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Reagan budget chief slams GOP on taxes

By Daniel Tencer
Sunday, November 7, 2010 15:43 EDT
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David Stockman says Wall Street ‘doesn’t deserve’ extension of tax cuts; US becoming ‘banana republic of finance’

A former Reagan administration budget director who was behind the largest tax cut in US history now says the US can’t afford any more tax cuts, and both major parties are participating in a “big lie,” pretending that no tax hikes are necessary despite a three-decade record of growing budget deficits.

In an interview with ABC’s Christiane Amanpour, David Stockman warned that government services, including military spending and social programs, would have to be cut back significantly and taxes would have to be raised to avoid financial “disaster.”

Stockman strongly criticized the GOP for their push to extend the Bush tax cuts.

“This is not 1981,” Stockman said. “This is not ‘morning again in America.’ We’ve drifted now for 30 years.”

Stockman continued, “In that 30 years, the deficit has gone up 14 times, but our economy is only four times larger. We’re losing the race, and we’re now becoming the banana republic [of] finance, printing — the Fed, these mad men who are out of control at the Fed are printing new money equal to 100 percent of the debt that we’re issuing each month. This will not end well. It’s going to end in a disaster.”

Stockman argued that cuts to government services such as Social Security and Medicare will be necessary. He suggested “means-testing” Social Security benefits such that the top one-third of earners wouldn’t receive benefits. He also said Medicare would have to be scaled back “drastically.”

In an interview with 60 Minutes last week, Stockman argued the Bush tax cuts must be allowed to expire — not just the ones on the wealthiest earners, but on everyone.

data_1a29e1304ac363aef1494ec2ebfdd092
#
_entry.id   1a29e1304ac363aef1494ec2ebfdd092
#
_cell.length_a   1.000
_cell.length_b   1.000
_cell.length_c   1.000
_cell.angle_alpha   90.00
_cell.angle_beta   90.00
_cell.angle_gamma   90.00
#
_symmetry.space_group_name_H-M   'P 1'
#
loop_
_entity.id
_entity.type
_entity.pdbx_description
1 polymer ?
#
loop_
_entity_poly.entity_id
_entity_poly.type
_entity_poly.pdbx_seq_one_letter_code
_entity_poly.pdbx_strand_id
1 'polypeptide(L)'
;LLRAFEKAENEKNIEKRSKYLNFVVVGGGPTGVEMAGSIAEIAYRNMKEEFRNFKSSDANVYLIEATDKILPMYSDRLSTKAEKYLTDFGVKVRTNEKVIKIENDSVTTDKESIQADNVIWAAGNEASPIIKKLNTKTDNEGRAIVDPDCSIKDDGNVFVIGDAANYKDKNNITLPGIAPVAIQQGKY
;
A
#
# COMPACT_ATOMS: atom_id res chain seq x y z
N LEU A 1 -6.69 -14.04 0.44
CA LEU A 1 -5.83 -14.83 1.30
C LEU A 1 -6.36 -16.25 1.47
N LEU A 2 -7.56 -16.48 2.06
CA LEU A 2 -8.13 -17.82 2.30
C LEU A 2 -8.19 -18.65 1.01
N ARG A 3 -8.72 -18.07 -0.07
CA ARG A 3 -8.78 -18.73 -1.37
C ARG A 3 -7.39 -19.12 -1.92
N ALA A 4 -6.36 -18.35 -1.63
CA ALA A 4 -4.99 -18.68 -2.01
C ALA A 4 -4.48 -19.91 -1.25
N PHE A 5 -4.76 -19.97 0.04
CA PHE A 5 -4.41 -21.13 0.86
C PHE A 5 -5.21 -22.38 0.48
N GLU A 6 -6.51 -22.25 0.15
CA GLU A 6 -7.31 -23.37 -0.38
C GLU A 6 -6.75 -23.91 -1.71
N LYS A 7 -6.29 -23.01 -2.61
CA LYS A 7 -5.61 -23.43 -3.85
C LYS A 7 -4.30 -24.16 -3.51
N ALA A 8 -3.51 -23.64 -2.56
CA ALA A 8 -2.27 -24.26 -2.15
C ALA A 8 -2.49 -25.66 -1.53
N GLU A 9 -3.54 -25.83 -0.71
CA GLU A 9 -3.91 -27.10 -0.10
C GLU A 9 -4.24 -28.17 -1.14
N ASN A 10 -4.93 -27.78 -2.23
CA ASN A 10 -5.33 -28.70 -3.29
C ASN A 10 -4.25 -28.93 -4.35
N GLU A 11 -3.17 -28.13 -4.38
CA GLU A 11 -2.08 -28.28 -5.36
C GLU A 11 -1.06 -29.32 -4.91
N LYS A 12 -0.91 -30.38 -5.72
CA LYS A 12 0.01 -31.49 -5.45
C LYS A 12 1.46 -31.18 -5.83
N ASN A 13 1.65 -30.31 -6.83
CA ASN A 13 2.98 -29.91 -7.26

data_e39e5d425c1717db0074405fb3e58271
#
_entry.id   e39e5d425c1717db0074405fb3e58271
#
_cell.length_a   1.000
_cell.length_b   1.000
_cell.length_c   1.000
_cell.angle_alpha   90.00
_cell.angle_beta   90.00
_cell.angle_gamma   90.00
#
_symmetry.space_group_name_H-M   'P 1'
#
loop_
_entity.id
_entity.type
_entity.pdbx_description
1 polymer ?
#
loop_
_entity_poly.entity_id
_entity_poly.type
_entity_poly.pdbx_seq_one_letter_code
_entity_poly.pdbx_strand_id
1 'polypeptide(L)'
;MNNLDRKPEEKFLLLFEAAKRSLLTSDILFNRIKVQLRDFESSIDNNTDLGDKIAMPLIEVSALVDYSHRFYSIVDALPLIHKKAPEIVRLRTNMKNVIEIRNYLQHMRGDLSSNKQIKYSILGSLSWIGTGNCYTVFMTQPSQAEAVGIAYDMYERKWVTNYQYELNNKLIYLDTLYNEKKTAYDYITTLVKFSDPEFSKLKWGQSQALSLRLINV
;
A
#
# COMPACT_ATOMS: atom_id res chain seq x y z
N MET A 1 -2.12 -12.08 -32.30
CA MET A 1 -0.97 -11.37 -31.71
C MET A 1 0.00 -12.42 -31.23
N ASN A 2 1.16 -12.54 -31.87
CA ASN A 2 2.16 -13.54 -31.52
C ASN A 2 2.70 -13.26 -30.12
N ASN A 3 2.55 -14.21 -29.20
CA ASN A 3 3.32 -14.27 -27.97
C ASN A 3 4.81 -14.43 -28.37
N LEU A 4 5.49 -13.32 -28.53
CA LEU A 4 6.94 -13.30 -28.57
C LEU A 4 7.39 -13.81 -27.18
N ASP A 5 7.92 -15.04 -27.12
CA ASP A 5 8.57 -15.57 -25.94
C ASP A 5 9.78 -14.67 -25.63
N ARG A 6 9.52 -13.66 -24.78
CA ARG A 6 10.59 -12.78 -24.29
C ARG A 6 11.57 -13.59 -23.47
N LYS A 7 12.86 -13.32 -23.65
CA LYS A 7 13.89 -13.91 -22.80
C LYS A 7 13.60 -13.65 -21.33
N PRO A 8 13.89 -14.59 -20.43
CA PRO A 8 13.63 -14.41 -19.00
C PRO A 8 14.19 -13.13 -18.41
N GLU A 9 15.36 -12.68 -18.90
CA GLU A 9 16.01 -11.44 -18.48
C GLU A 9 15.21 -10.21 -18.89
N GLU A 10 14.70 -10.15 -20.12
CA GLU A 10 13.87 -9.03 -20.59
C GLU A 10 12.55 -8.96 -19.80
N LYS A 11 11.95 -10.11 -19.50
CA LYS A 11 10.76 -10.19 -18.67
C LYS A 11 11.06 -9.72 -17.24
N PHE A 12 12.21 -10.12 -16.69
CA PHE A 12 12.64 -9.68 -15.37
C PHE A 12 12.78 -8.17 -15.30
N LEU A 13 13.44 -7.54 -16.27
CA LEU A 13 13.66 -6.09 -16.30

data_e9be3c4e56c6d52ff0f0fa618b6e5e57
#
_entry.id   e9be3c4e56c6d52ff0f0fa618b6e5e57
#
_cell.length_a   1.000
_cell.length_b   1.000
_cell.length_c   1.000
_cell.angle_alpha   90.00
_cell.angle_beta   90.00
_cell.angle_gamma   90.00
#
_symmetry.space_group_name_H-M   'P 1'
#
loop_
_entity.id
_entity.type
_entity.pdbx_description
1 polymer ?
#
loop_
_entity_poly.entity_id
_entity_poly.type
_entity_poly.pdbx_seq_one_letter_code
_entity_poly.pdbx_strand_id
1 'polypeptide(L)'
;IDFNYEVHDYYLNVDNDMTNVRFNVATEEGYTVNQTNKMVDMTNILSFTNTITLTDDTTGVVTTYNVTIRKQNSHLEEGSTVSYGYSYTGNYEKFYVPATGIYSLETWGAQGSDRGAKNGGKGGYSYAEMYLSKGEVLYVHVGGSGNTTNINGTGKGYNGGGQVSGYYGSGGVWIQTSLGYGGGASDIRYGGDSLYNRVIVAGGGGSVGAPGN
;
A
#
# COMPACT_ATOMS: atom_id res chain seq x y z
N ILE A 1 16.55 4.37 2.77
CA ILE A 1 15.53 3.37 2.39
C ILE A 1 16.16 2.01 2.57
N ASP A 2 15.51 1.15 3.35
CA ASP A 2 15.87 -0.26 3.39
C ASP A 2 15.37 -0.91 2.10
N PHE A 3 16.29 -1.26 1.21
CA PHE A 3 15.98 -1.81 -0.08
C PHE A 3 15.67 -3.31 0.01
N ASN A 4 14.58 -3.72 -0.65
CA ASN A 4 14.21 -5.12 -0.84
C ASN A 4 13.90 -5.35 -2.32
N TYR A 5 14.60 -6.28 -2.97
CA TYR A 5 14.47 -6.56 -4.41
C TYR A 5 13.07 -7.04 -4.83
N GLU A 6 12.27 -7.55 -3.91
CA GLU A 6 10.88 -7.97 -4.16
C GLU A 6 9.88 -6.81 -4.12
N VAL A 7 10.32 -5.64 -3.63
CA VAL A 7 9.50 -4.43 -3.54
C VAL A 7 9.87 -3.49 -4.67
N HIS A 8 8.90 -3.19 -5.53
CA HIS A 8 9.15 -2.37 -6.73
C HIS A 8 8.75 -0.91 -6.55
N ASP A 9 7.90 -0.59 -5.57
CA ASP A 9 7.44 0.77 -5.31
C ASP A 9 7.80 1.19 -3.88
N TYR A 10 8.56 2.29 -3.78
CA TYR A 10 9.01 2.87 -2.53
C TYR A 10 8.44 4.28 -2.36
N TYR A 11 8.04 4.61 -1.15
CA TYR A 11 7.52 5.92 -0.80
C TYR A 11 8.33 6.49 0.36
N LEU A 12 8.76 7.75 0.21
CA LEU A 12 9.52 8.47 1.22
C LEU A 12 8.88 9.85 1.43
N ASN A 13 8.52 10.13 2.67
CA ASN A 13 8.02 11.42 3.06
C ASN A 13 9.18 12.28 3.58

“We just can’t afford them,” he told Lesley Stahl. “We couldn’t afford them when they were adopted in 2001 and 2003. Since then, we’ve had two giant unfinanced wars, a huge bailout of Wall Street. This trillion-dollar stimulus program, and we have now created so much national debt, and such large permanent deficits that we’re going to have to do some very difficult and painful things to close the gap, or we’re going to destroy the economy, and render the federal government insolvent. As hard as that is to believe, we’re edging in that direction.”

On ABC’s This Week Sunday, Rep. Mike Pence (R-IN) disputed Stockman’s assertion.

“I don’t think higher taxes [are] going to get anybody hired,” Pence said. “I think raising taxes in the worst economy in 25 years is a profoundly bad idea.”

Stockman argued that raising taxes is ordinarily a “bad thing to do,” but the US “is in such dire shape that we have no choice but to accept the negative trade-off of some harm to the economy to start paying our bills.”

And he had harsh words for Wall Street as well.

“Two years after the crisis on Wall Street, it has been announced that bonuses this year will be $144 billion — the highest in history. That’s who is going to get this tax cut on the top — two percent of the population. They don’t need a tax cut. They don’t deserve it.”

Stockman was appointed by President Ronald Reagan in 1981 to run the Office of Management and Budget. He is considered to have been one of the most influential people to have held the position. Stockman was instrumental in passing Reagan’s controversial 1981 budget, which included a five-year plan that brought down the top income tax rate from 70 percent to 50 percent.

This video is from ABC’s This Week, broadcast Nov. 7, 2010.


 
 
 
 
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